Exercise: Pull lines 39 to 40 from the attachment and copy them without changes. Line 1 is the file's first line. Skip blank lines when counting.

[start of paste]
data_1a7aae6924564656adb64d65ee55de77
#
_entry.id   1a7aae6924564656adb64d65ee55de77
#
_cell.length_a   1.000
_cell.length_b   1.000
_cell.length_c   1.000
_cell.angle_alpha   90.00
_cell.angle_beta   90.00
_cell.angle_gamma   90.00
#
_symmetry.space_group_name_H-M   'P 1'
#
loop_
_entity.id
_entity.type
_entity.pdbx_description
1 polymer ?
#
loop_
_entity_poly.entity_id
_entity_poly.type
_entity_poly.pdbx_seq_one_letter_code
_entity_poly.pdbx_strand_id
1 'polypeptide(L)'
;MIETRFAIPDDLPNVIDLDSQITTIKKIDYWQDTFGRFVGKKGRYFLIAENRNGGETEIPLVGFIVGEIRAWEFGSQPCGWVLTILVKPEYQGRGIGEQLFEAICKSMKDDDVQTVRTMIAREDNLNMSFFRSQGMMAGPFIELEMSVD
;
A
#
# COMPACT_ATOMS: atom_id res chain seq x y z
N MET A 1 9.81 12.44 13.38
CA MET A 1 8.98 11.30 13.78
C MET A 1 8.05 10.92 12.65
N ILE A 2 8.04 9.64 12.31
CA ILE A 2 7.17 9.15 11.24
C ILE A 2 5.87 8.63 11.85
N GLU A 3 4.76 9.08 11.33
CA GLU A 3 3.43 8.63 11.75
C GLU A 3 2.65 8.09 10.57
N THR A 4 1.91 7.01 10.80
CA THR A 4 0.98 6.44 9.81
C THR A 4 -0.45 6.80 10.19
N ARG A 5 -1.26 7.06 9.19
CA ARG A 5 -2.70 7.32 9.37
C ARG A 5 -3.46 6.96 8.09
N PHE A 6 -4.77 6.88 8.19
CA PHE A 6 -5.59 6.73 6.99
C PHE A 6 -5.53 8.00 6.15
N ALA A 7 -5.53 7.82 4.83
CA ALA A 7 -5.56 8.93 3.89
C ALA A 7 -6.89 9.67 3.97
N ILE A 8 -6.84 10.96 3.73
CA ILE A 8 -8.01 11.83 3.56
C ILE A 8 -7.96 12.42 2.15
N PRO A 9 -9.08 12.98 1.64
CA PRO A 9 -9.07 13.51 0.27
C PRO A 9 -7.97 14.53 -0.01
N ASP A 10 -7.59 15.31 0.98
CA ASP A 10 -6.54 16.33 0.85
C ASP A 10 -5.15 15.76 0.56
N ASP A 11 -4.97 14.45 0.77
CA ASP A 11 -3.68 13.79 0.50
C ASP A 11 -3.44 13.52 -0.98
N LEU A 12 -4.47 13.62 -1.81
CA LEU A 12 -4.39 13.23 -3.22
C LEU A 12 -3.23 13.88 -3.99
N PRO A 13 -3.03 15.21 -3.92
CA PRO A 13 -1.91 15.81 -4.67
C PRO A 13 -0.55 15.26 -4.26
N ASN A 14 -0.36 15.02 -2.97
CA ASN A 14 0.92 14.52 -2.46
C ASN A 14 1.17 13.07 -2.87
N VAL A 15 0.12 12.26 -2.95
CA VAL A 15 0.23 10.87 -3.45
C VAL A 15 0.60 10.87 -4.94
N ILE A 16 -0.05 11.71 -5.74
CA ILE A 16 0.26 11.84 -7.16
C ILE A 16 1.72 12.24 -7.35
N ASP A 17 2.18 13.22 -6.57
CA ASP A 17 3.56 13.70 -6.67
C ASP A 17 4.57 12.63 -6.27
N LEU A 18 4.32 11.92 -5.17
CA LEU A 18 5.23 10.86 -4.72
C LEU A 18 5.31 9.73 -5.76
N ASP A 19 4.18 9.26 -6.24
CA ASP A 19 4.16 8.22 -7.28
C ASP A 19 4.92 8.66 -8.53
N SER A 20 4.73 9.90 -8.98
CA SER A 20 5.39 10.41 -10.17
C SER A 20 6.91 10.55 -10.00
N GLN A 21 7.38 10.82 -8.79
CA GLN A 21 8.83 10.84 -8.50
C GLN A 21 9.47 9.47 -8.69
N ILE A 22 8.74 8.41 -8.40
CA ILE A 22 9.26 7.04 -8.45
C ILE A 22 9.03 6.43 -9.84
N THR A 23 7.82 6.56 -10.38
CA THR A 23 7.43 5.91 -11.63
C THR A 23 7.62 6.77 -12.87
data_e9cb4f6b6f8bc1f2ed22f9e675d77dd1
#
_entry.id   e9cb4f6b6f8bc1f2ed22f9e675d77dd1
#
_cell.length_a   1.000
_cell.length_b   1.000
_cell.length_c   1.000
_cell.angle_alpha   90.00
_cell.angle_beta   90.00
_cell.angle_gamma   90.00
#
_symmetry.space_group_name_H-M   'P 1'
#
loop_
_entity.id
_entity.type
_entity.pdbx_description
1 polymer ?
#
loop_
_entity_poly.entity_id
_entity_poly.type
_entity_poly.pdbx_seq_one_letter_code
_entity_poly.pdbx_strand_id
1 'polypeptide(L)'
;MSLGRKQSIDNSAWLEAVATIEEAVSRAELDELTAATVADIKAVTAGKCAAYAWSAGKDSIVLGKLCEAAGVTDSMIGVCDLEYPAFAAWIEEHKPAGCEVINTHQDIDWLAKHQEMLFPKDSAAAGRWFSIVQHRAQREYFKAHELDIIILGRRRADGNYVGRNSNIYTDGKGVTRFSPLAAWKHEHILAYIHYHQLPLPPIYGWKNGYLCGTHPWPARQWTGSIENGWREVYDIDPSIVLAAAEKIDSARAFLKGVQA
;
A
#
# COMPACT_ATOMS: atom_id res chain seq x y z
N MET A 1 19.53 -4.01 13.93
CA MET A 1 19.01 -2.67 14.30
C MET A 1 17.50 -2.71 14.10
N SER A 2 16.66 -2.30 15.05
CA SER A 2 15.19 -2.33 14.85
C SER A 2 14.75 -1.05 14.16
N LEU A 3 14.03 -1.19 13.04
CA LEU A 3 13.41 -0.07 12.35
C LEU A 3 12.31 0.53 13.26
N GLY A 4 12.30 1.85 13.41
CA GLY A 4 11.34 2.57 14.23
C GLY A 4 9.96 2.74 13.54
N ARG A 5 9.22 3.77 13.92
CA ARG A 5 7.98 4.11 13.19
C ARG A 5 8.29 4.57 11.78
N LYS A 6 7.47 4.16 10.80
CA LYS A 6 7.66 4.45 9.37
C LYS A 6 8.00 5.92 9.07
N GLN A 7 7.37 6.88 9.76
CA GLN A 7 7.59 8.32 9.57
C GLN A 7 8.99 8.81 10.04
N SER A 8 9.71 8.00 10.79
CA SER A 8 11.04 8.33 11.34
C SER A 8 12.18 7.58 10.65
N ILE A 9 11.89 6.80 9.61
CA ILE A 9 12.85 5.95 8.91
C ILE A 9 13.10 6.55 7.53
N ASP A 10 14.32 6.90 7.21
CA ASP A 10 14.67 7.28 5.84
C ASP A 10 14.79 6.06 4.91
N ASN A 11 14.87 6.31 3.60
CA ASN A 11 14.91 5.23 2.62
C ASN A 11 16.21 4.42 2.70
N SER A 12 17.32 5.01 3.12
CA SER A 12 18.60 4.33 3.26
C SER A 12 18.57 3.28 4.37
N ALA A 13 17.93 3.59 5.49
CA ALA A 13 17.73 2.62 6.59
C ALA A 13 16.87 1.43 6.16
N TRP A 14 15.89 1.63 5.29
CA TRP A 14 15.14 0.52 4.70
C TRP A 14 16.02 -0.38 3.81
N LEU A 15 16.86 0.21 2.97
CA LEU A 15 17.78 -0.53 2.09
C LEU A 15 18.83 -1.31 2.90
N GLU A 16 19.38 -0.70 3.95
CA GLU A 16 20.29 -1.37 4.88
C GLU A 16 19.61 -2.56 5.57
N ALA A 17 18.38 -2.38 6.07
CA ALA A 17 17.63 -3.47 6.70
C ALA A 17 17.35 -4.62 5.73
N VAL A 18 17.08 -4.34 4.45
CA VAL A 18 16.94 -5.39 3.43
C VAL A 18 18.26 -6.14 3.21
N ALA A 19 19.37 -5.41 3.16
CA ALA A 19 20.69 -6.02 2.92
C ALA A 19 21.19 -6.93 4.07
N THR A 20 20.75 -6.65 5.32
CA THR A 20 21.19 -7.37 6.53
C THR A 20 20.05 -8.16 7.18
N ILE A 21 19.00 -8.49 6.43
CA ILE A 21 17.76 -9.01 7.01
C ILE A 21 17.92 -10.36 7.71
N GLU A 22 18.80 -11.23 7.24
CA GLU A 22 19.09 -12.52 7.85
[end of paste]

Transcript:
C GLU A 3 2.65 8.09 10.57
N THR A 4 1.91 7.01 10.80